My dog will sometimes pass gas that I swear could be weaponized, but he’s not the creature that you should worry about.  That would be your steak.  I say steak because while I know people who keep cows as pets, those cows are an extreme oddity compared to the vast majority of cows.  The conditions in which your food is birthed, grown, and slaughtered is a nightmare, but I don’t care much about that.  I care about those things which affect me, and to a lesser extent the entire human race.  In this case, I’m deeply concerned about the air I breathe.  Aside from gasses that bovine’s produce. the entire system dedicated to their food and care is exceedingly toxic.  The corn that we grow to feed these cows, the associated run off, and transportation is unsustainable and damages vast swaths of our waterways, including a vast VAST deadzone in the Gulf of Mexico where, aside from some bacteria, absolutely zero life grows there.  The vast amount of solid and liquid wastes that cows produce is dangerously toxic, and yes the gasses that they belch and fart are a threat to the global status quo.   I mean global warming.  I know, a few people might not believe in global warming and those people will take a special place in my “Why people are stupid” series.  A recent news report says that our methane production in this country (a polite term for cow farts) is 50% more than we had originally estimated.  In case you weren’t counting methane is far more potent of a global warming gas. What in can be done about all this pollution?  We reform and expand a huge government bureaucracy to enforce an expensive and punitive legal paradigm.

Just Kidding.  We stop eating beef.  You hate something about an industry like the cattle industry you boycott it.  It’s evil for many reasons, unhealthy for many reasons more.   Laws do need to be enforced and there are plenty on the books.  The land, water, and air are corporate property.  You aren’t allowed to pollute the things we all use, but the solution here is personal responsibility.  Responsibility on an individual and mass level. Information is the currency of the modern age.  If we want to cure the country’s problems, the key is information and responsibility.


The Value of High School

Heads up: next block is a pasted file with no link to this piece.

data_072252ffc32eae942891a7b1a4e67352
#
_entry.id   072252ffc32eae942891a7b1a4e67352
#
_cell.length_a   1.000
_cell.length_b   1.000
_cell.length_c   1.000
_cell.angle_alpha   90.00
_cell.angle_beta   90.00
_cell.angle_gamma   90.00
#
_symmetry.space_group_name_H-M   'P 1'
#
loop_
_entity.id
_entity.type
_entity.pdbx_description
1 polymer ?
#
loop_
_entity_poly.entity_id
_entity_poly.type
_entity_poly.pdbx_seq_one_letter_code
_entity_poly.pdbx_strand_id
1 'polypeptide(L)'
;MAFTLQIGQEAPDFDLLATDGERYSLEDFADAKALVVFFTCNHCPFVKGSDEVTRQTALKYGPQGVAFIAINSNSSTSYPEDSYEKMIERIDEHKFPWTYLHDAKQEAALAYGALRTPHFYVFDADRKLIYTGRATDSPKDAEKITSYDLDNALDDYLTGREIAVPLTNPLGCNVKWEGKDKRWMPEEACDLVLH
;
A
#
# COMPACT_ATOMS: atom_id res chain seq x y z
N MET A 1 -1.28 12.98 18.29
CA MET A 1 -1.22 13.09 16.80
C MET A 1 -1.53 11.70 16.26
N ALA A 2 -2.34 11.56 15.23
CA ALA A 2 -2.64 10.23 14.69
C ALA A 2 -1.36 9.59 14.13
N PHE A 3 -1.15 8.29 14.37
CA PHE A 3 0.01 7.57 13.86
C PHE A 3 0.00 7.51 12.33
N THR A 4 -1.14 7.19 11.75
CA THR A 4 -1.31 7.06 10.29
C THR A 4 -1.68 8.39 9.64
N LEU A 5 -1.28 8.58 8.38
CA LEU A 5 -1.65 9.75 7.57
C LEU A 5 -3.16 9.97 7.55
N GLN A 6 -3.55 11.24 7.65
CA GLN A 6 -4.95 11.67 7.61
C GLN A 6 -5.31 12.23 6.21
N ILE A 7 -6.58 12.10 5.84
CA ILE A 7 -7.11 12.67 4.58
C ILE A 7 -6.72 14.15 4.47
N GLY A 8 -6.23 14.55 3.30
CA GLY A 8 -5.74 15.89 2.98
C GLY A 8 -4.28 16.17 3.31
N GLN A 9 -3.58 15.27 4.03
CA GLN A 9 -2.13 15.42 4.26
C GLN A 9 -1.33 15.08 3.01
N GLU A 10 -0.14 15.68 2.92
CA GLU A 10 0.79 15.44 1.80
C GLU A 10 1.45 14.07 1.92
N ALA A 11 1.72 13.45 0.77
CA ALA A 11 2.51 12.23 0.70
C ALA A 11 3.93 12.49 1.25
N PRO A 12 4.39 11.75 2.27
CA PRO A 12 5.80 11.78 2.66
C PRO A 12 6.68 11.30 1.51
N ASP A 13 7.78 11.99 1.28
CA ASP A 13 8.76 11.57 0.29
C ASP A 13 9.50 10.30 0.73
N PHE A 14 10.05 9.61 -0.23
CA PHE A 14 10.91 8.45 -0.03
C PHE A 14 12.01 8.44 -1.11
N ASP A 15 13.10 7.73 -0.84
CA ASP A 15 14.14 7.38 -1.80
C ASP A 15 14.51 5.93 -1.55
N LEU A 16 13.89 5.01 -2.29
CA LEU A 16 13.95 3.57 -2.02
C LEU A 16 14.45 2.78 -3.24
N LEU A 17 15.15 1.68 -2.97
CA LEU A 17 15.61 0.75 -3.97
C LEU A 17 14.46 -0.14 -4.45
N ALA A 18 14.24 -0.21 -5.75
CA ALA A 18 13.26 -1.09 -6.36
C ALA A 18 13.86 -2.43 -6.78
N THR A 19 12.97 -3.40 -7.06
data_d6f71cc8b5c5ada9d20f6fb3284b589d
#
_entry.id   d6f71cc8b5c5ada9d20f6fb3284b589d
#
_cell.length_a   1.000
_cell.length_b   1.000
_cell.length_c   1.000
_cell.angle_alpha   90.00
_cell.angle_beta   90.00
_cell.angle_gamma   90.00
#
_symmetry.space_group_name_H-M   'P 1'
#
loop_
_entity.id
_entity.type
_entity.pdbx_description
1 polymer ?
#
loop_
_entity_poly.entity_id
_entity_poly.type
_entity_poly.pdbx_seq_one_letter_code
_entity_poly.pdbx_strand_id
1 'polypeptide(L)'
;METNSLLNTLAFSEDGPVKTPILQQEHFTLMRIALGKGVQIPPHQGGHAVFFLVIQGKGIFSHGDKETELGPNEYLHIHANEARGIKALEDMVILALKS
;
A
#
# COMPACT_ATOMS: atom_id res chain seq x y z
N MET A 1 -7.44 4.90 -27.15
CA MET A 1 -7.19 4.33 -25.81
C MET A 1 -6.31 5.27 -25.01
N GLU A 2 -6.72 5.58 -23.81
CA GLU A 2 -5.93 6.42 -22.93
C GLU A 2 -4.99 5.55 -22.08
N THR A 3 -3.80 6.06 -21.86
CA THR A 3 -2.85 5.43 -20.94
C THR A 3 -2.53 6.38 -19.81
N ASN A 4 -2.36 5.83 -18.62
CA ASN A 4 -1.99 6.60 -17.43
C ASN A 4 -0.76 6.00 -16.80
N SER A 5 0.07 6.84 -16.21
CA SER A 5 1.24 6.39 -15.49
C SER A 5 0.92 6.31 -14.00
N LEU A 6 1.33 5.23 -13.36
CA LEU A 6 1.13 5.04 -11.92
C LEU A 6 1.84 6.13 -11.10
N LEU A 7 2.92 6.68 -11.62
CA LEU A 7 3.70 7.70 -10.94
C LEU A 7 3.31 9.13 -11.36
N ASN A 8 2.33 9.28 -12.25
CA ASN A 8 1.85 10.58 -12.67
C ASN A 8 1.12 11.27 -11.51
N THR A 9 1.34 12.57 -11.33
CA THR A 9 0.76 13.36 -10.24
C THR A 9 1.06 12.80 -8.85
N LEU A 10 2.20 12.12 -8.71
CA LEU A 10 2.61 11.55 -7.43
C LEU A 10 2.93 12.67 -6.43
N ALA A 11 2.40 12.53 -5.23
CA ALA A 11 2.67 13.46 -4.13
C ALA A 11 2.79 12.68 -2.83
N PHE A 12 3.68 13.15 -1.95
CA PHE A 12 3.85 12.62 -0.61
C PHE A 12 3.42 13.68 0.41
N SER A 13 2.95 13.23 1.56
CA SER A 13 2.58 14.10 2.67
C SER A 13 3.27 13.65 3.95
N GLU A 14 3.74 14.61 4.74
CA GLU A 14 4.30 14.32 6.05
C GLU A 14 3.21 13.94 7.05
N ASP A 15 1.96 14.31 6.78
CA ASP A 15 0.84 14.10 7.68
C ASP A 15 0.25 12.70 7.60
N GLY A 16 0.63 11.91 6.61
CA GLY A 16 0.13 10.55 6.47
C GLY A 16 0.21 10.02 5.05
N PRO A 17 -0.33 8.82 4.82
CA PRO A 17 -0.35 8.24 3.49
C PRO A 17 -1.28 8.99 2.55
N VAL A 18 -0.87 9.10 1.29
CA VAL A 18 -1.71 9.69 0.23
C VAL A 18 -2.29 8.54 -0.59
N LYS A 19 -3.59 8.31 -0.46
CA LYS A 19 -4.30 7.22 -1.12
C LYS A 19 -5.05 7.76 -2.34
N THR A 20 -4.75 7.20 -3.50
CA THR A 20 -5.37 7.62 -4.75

Posted on

First there was your dad.  Then there was your Master.  Then came your Teacher.  Now what?   The internet? When it comes to teaching offspring necessary skills it’s been a long journey.  For literal eons you did whatever your parents did to survive.  Those where your necessary skills.  Did they hunt?  You hunted.  Did they gather? You gathered.  It wasn’t until after agriculture became sophisticated enough to develop surplus food (barely) that we even had more than one career path.  Even then mostly you did what your dad did unless a local artisan took pity on you.  Eventually when a functional economy developed and you were extraordinarily lucky and a bit wealthy, you could be apprenticed to a Master.  Then you did whatever your Master did.  At it’s height this system of education was fairly complex with different levels of training, tests, guilds and organization, standards, and so on.   It more or less died out during the industrial revolution when it was discovered that no one really had time for all that one on one (or maybe a very select few).  We’re still more or less at the tail end of the industrial revolution model of education.  Pack everyone into a knowledge factory.  Teach them all the same way and all the same stuff, and if you flunked out it was clearly your fault.  You were inferior.  Defective.  And it wasn’t for everyone.  In fact, compulsory education is still only three or four generations old.  But kids sitting around with empty minds waiting to be filled is, thankfully, and outgoing model.  We’re just not sure exactly what to replace it with.  We want something that can meld an individual’s strengths and weaknesses with the success at mass production of the industrial age.  So far, “the Internet” is the best answer we have.  Sadly the Internet is a tool, not a paradigm.  So we’re still working on it.